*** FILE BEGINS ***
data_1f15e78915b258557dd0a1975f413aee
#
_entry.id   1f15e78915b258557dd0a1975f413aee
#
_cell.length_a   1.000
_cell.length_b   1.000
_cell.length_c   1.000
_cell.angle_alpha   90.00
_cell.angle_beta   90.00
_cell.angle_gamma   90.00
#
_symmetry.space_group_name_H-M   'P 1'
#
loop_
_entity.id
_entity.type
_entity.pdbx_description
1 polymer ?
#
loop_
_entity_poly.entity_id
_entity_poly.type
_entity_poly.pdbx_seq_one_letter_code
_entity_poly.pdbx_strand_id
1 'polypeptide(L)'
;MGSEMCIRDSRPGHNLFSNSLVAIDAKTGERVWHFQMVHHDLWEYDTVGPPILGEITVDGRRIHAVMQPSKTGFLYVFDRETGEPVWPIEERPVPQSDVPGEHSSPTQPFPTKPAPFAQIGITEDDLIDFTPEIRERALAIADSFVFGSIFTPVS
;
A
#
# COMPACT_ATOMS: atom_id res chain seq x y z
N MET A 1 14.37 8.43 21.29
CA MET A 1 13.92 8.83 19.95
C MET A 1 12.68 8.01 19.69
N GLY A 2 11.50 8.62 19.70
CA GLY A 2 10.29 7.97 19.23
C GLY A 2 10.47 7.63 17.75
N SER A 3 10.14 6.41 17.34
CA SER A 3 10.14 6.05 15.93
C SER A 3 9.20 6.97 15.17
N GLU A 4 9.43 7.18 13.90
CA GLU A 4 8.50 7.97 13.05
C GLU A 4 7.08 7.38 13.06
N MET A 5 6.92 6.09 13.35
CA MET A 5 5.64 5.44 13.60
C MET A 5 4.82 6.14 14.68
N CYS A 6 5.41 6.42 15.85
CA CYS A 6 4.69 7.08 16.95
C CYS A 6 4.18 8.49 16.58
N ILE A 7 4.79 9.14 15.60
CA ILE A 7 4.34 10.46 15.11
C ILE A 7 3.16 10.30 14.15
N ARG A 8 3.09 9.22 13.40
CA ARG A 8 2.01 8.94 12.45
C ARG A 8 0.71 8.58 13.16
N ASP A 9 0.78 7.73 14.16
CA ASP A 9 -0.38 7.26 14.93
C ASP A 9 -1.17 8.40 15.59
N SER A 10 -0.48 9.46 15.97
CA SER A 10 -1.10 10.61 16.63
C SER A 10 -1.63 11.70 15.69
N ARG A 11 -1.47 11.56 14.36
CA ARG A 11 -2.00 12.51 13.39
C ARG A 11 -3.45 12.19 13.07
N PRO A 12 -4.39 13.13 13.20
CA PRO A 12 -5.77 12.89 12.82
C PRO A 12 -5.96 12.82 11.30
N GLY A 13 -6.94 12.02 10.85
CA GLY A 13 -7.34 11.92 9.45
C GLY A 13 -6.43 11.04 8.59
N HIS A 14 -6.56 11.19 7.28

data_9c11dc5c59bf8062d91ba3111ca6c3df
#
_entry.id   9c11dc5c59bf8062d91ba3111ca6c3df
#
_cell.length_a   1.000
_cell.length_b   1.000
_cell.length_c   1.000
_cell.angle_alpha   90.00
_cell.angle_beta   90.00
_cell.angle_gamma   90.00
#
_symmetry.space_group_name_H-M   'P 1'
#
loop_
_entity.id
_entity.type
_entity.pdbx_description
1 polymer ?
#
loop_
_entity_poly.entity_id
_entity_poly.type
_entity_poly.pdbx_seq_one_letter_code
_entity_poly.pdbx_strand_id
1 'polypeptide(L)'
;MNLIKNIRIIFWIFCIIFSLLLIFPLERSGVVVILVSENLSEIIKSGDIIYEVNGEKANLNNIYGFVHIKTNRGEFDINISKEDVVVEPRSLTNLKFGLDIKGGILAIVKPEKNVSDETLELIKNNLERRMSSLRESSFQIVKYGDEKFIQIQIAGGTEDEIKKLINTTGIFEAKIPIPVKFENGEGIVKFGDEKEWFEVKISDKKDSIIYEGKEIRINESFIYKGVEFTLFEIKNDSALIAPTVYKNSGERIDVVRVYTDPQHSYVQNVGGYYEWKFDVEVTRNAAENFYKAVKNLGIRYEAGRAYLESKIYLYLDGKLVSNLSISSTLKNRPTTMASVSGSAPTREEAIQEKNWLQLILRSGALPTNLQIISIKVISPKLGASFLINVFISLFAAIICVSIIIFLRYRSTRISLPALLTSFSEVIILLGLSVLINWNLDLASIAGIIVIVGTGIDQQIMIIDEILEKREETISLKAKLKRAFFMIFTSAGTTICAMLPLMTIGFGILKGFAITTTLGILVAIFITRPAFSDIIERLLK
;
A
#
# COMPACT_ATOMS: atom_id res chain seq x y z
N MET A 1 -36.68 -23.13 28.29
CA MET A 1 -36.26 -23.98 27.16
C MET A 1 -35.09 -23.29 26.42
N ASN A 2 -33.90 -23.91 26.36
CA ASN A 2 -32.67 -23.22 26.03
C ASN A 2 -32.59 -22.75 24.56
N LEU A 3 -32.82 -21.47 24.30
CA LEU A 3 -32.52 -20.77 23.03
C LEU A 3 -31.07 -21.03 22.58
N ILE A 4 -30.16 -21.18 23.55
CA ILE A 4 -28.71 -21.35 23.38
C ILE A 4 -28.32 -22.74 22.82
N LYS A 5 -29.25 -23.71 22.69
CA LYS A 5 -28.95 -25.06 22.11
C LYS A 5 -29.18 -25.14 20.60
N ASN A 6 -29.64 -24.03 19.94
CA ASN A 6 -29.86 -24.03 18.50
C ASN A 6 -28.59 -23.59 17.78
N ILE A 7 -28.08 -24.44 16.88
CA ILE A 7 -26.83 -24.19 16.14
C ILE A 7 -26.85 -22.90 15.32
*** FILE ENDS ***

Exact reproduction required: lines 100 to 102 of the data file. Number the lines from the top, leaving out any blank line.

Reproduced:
# COMPACT_ATOMS: atom_id res chain seq x y z
N MET A 1 -36.68 -23.13 28.29
CA MET A 1 -36.26 -23.98 27.16